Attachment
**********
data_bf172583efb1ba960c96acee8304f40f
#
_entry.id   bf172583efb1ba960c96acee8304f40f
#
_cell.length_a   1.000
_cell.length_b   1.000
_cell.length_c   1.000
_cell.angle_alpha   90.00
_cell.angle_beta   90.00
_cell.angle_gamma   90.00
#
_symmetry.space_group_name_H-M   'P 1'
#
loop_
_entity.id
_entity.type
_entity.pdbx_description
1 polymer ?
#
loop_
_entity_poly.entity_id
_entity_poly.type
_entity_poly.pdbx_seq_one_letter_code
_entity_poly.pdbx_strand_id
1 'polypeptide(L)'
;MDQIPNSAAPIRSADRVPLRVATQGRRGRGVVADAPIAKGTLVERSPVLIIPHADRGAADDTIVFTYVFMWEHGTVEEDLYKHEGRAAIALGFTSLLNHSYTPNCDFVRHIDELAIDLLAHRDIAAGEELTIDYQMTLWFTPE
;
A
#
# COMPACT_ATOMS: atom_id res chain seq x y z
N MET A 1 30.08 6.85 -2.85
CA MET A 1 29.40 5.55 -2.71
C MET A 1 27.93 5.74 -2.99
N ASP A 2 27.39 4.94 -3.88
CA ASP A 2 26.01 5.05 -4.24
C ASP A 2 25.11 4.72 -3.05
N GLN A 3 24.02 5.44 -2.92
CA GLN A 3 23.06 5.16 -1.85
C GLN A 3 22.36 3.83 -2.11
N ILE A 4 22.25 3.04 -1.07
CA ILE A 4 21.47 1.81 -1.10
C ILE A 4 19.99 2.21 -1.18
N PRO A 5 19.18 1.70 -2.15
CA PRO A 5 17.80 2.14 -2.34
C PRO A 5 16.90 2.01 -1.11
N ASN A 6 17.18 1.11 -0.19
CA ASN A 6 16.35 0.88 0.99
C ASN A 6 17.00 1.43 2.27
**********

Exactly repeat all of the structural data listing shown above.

data_bf172583efb1ba960c96acee8304f40f
#
_entry.id   bf172583efb1ba960c96acee8304f40f
#
_cell.length_a   1.000
_cell.length_b   1.000
_cell.length_c   1.000
_cell.angle_alpha   90.00
_cell.angle_beta   90.00
_cell.angle_gamma   90.00
#
_symmetry.space_group_name_H-M   'P 1'
#
loop_
_entity.id
_entity.type
_entity.pdbx_description
1 polymer ?
#
loop_
_entity_poly.entity_id
_entity_poly.type
_entity_poly.pdbx_seq_one_letter_code
_entity_poly.pdbx_strand_id
1 'polypeptide(L)'
;MDQIPNSAAPIRSADRVPLRVATQGRRGRGVVADAPIAKGTLVERSPVLIIPHADRGAADDTIVFTYVFMWEHGTVEEDLYKHEGRAAIALGFTSLLNHSYTPNCDFVRHIDELAIDLLAHRDIAAGEELTIDYQMTLWFTPE
;
A
#
# COMPACT_ATOMS: atom_id res chain seq x y z
N MET A 1 30.08 6.85 -2.85
CA MET A 1 29.40 5.55 -2.71
C MET A 1 27.93 5.74 -2.99
N ASP A 2 27.39 4.94 -3.88
CA ASP A 2 26.01 5.05 -4.24
C ASP A 2 25.11 4.72 -3.05
N GLN A 3 24.02 5.44 -2.92
CA GLN A 3 23.06 5.16 -1.85
C GLN A 3 22.36 3.83 -2.11
N ILE A 4 22.25 3.04 -1.07
CA ILE A 4 21.47 1.81 -1.10
C ILE A 4 19.99 2.21 -1.18
N PRO A 5 19.18 1.70 -2.15
CA PRO A 5 17.80 2.14 -2.34
C PRO A 5 16.90 2.01 -1.11
N ASN A 6 17.18 1.11 -0.19
CA ASN A 6 16.35 0.88 0.99
C ASN A 6 17.00 1.43 2.27